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‘I fell in love’: Fans remember Mirage as closure looms

Updated May 16, 2024 - 6:30 am

Alan Feldman remembers the anxiety that reigned on Nov. 22, 1989, the evening when The Mirage first opened its doors.

“There was the normal chaos that occurs anytime you open a new property with all the last-minute things that had to be done,” he recalled.

Feldman said he stood with the resort’s founder Steve Wynn and his wife Elaine on the inside of the property and couldn’t see what was happening outside on Las Vegas Boulevard.

“I remember at the opening when Steve finally told the head of security to open the gates,” he said. “Who knew if there was anyone even there? As it turned out, there were thousands of people in the streets waiting to get in.”

So began the era of themed megaresorts, as The Mirage was the first of several others to appeal to a new Las Vegas customer fascinated with the faux existence of a faraway place.

The Mirage’s chapter is coming to a close. On Wednesday, Hard Rock International — the new operators of the resort since it was acquired in 2022 — announced it will close the property on July 17 for a roughly three-year renovation. The company plans to build a 660-foot tall, all-suite hotel tower shaped like a guitar, along with other sweeping renovations inside the main building.

It’s bittersweet for some fans of the property. While visiting to film a video for his TikTok page, Las Vegas resident Mike Johnson said he had mixed feelings about the change.

“I fell in love with The Mirage when I was a kid,” Johnson said, recalling scenes from the film “Vegas Vacation.” “That’s what made me want to move here.”

‘A different world’

The opening of The Mirage was such a hit that restaurants ran out of beer and the casino ran out of coins — a significant problem in that era.

Wynn copied liberally from Jay Sarno’s Caesars Palace vision to come up with something new and different and it turned out to be a home run for the public.

“It was an opportunity to allow people to live in a different world and I think that’s what he was looking at,” said Feldman, now the Distinguished Fellow in Responsible Gaming at UNLV’s International Gaming Institute.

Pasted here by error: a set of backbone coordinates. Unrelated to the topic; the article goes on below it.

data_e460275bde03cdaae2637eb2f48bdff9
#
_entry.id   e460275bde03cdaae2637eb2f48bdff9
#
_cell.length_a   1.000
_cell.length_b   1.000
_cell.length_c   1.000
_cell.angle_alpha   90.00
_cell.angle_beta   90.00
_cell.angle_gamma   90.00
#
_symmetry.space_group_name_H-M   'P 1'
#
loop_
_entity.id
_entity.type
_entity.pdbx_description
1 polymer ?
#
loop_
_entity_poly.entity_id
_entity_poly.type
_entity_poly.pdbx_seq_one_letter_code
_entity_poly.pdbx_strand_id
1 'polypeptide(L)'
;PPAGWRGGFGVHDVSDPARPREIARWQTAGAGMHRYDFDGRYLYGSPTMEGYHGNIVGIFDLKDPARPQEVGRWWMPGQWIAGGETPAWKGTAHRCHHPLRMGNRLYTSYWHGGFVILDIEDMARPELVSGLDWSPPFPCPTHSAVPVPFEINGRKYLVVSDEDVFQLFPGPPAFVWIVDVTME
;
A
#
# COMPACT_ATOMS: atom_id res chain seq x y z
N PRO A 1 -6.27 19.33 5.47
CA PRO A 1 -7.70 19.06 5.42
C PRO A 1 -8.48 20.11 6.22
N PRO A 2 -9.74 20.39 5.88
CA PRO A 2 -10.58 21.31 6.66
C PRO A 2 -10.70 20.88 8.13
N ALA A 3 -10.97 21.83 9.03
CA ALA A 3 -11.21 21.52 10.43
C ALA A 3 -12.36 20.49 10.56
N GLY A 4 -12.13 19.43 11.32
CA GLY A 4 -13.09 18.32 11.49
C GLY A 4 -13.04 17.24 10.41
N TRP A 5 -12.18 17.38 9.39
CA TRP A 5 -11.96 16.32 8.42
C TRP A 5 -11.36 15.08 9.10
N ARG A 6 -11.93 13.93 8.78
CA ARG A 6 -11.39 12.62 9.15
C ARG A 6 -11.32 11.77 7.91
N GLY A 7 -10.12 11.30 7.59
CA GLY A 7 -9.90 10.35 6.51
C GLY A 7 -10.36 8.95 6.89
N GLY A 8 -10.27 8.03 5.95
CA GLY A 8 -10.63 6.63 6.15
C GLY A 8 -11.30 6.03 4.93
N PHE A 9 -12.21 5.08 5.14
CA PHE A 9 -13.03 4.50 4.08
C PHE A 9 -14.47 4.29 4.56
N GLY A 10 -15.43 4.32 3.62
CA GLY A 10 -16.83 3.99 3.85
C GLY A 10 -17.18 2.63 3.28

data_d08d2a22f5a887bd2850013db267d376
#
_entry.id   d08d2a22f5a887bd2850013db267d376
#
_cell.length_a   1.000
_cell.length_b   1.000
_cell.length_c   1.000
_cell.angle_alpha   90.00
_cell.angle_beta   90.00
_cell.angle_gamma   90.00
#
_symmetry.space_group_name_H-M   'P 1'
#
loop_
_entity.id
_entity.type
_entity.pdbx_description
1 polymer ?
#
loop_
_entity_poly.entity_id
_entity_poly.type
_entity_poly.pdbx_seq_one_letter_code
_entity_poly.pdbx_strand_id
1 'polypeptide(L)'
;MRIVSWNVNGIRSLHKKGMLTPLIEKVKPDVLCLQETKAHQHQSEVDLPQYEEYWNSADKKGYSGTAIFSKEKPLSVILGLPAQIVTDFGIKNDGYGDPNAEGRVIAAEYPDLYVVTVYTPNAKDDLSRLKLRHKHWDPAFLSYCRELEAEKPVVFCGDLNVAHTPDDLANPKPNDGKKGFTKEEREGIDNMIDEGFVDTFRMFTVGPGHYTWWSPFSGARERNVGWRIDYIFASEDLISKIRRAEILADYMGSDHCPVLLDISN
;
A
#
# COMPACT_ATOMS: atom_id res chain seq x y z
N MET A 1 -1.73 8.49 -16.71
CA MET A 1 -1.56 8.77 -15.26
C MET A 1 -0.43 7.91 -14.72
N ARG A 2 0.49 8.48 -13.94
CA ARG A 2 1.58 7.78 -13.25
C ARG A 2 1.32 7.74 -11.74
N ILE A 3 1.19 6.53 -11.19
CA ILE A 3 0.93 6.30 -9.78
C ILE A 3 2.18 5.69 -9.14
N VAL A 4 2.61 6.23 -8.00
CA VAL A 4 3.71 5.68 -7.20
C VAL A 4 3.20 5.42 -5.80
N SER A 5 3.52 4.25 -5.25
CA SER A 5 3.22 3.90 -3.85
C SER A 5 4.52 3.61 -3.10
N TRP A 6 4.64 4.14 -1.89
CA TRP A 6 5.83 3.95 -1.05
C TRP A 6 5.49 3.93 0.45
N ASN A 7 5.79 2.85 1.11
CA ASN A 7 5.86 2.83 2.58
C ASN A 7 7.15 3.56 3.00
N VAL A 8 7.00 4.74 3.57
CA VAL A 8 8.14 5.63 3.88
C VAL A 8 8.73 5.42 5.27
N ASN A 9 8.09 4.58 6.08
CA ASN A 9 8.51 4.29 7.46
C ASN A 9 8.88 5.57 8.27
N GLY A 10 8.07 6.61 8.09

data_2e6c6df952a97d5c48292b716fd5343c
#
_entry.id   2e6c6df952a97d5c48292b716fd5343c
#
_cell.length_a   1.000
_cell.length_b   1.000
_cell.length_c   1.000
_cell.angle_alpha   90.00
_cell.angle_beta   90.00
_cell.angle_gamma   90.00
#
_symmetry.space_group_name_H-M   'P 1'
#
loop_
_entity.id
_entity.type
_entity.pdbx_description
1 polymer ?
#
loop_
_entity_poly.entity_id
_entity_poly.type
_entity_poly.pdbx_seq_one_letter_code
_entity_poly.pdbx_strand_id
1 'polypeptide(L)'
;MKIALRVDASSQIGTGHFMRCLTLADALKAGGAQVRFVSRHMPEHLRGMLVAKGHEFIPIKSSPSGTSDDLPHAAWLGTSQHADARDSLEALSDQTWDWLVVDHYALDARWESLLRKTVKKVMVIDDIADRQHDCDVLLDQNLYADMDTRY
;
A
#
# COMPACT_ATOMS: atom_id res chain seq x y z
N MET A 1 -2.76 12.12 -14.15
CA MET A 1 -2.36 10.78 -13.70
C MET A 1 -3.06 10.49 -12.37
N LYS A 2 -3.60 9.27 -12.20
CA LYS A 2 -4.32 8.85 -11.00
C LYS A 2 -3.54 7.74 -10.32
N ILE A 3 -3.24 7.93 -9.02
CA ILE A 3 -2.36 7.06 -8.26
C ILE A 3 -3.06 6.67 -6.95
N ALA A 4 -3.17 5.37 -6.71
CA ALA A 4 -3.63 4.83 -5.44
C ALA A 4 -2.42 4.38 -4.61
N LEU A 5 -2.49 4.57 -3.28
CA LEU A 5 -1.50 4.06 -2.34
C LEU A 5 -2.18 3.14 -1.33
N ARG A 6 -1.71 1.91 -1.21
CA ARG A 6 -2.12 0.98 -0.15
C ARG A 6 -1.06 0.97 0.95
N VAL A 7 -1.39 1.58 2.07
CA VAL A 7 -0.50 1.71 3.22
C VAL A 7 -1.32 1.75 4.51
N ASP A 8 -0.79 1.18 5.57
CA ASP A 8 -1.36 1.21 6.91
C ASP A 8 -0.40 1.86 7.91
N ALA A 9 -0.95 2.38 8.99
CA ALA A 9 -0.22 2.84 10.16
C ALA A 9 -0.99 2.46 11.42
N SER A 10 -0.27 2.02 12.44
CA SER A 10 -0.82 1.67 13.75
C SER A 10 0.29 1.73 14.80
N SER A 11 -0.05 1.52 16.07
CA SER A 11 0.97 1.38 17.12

“He was looking backward in a sense at all of the great work that Jay Sarno did at Caesars because that’s really what Caesars was about and Steve made no secret of the fact that he admired and studied Sarno’s work, and that to a great extent, the ground plan at The Mirage on day one mirrored in many, many, many different respects the ground plan at Caesars Palace.”

Now, that all comes to an end with the pending closure of The Mirage and a transformation into Hard Rock Las Vegas.

Gaming industry analyst Brendan Bussmann said it would have been a very tall order for Hard Rock to try to keep the property open through millions of dollars in renovation. Hard Rock officials’ public plans said they expected a rolling renovation until Wednesday’s announcement.

“Keeping a property open during a major renovation is always a challenge, especially trying to keep at a certain level of service so it makes sense to shut down the property to minimize the inconvenience to guests and staff,” said Bussmann, an industry analyst with Las Vegas-based B Global.

“While it is a hit to the bottom line of the property, the challenges of a prolonged construction schedule sometimes negate that as well as the guest experience. Hard Rock International made the determination that it was in their best interest to take one swipe at this and open up with a fresh experience at an iconic property. I think we have seen what happens when you try to do a remodel in this town. It becomes difficult with the size and scope of these properties to maintain the experience and keep the trains running on time.”

Amanda Belarmino, an assistant professor at UNLV’s William F. Harrah College of Hospitality, said Hard Rock’s decision to close could create some hard feelings among those who expected the property to stay open during renovations, a position property managers originally took.

Bitter taste for employees

“It is very sad for the workers, to see them laid off,” Belarmino said. “Unlike when the Hard Rock rebranded to Virgin, this is a late announcement that will cause issues with the employees and may leave a bitter taste in their mouths when it comes time to reopen. This may also cause issues for the Hard Rock in terms of hiring when they are ready to reopen.”

She said it may not be any better for guests.

“For guests, I would imagine that the high-end casino players may have already moved to another property. If not, they will probably be welcome at any other property on the Strip. Since we have seen a softening of the market in the first quarter, aside from Super Bowl week, of course, this may be a positive for the city as a whole as it decreases the inventory for the entire city. Additionally, closing during construction may have some positives in terms of inconvenience to guests and stress on employees.”

Representatives of the Nevada Resort Association had no comment on the closure.

Contact Richard N. Velotta at rvelotta@reviewjournal.com or 702-477-3893. Follow @RickVelotta on X. Contact McKenna Ross at mross@reviewjournal.com. Follow @mckenna_ross_ on X.

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